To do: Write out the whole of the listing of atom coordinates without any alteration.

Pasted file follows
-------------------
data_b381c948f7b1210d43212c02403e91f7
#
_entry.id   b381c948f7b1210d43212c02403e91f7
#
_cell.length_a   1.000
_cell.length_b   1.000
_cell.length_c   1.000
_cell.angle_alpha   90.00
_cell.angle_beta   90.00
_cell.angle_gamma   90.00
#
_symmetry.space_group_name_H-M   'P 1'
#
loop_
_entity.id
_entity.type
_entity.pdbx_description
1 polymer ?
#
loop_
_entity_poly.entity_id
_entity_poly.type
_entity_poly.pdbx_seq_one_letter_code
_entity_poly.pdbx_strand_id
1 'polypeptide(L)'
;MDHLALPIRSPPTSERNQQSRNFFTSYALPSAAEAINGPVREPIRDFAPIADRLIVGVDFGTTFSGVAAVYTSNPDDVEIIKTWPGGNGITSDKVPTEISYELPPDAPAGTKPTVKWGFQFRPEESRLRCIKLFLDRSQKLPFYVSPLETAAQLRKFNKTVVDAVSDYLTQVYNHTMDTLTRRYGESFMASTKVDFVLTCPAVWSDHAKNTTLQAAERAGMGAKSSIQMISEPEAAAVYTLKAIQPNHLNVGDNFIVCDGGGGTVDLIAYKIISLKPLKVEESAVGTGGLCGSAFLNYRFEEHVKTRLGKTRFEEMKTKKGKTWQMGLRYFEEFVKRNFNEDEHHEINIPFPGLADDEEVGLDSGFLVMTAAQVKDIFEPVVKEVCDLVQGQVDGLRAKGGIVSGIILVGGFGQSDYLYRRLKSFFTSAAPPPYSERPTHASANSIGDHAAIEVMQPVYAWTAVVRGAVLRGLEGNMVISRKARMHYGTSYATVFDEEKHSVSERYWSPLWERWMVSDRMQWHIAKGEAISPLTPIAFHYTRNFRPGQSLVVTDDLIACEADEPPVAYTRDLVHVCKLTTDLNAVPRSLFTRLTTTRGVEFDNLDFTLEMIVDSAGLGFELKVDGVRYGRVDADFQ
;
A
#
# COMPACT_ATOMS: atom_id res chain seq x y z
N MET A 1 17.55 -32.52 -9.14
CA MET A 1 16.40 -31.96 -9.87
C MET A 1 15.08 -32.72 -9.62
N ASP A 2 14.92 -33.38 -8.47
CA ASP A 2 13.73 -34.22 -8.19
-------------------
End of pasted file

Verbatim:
data_b381c948f7b1210d43212c02403e91f7
#
_entry.id   b381c948f7b1210d43212c02403e91f7
#
_cell.length_a   1.000
_cell.length_b   1.000
_cell.length_c   1.000
_cell.angle_alpha   90.00
_cell.angle_beta   90.00
_cell.angle_gamma   90.00
#
_symmetry.space_group_name_H-M   'P 1'
#
loop_
_entity.id
_entity.type
_entity.pdbx_description
1 polymer ?
#
loop_
_entity_poly.entity_id
_entity_poly.type
_entity_poly.pdbx_seq_one_letter_code
_entity_poly.pdbx_strand_id
1 'polypeptide(L)'
;MDHLALPIRSPPTSERNQQSRNFFTSYALPSAAEAINGPVREPIRDFAPIADRLIVGVDFGTTFSGVAAVYTSNPDDVEIIKTWPGGNGITSDKVPTEISYELPPDAPAGTKPTVKWGFQFRPEESRLRCIKLFLDRSQKLPFYVSPLETAAQLRKFNKTVVDAVSDYLTQVYNHTMDTLTRRYGESFMASTKVDFVLTCPAVWSDHAKNTTLQAAERAGMGAKSSIQMISEPEAAAVYTLKAIQPNHLNVGDNFIVCDGGGGTVDLIAYKIISLKPLKVEESAVGTGGLCGSAFLNYRFEEHVKTRLGKTRFEEMKTKKGKTWQMGLRYFEEFVKRNFNEDEHHEINIPFPGLADDEEVGLDSGFLVMTAAQVKDIFEPVVKEVCDLVQGQVDGLRAKGGIVSGIILVGGFGQSDYLYRRLKSFFTSAAPPPYSERPTHASANSIGDHAAIEVMQPVYAWTAVVRGAVLRGLEGNMVISRKARMHYGTSYATVFDEEKHSVSERYWSPLWERWMVSDRMQWHIAKGEAISPLTPIAFHYTRNFRPGQSLVVTDDLIACEADEPPVAYTRDLVHVCKLTTDLNAVPRSLFTRLTTTRGVEFDNLDFTLEMIVDSAGLGFELKVDGVRYGRVDADFQ
;
A
#
# COMPACT_ATOMS: atom_id res chain seq x y z
N MET A 1 17.55 -32.52 -9.14
CA MET A 1 16.40 -31.96 -9.87
C MET A 1 15.08 -32.72 -9.62
N ASP A 2 14.92 -33.38 -8.47
CA ASP A 2 13.73 -34.22 -8.19